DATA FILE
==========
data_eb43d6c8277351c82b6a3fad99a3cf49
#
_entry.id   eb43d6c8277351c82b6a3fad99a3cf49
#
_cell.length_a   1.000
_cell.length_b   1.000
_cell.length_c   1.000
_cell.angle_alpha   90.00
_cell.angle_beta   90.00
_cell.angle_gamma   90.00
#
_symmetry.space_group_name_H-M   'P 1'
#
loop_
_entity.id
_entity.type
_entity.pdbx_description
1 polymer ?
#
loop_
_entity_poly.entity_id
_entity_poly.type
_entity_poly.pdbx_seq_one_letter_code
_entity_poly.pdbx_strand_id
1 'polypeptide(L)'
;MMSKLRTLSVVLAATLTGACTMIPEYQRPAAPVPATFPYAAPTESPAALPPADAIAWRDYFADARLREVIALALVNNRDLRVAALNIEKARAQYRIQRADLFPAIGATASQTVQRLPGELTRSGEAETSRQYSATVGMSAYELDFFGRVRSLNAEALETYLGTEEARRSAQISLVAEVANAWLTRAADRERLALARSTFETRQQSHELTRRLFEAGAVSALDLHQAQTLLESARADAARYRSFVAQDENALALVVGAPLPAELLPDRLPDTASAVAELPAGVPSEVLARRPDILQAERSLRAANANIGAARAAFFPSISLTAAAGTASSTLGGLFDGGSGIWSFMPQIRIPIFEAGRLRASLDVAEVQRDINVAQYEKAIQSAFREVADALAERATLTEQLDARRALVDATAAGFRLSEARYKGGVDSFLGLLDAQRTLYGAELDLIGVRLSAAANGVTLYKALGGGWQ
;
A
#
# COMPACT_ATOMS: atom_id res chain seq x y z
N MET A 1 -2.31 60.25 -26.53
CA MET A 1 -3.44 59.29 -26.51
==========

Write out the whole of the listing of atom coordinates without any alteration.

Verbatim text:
data_eb43d6c8277351c82b6a3fad99a3cf49
#
_entry.id   eb43d6c8277351c82b6a3fad99a3cf49
#
_cell.length_a   1.000
_cell.length_b   1.000
_cell.length_c   1.000
_cell.angle_alpha   90.00
_cell.angle_beta   90.00
_cell.angle_gamma   90.00
#
_symmetry.space_group_name_H-M   'P 1'
#
loop_
_entity.id
_entity.type
_entity.pdbx_description
1 polymer ?
#
loop_
_entity_poly.entity_id
_entity_poly.type
_entity_poly.pdbx_seq_one_letter_code
_entity_poly.pdbx_strand_id
1 'polypeptide(L)'
;MMSKLRTLSVVLAATLTGACTMIPEYQRPAAPVPATFPYAAPTESPAALPPADAIAWRDYFADARLREVIALALVNNRDLRVAALNIEKARAQYRIQRADLFPAIGATASQTVQRLPGELTRSGEAETSRQYSATVGMSAYELDFFGRVRSLNAEALETYLGTEEARRSAQISLVAEVANAWLTRAADRERLALARSTFETRQQSHELTRRLFEAGAVSALDLHQAQTLLESARADAARYRSFVAQDENALALVVGAPLPAELLPDRLPDTASAVAELPAGVPSEVLARRPDILQAERSLRAANANIGAARAAFFPSISLTAAAGTASSTLGGLFDGGSGIWSFMPQIRIPIFEAGRLRASLDVAEVQRDINVAQYEKAIQSAFREVADALAERATLTEQLDARRALVDATAAGFRLSEARYKGGVDSFLGLLDAQRTLYGAELDLIGVRLSAAANGVTLYKALGGGWQ
;
A
#
# COMPACT_ATOMS: atom_id res chain seq x y z
N MET A 1 -2.31 60.25 -26.53
CA MET A 1 -3.44 59.29 -26.51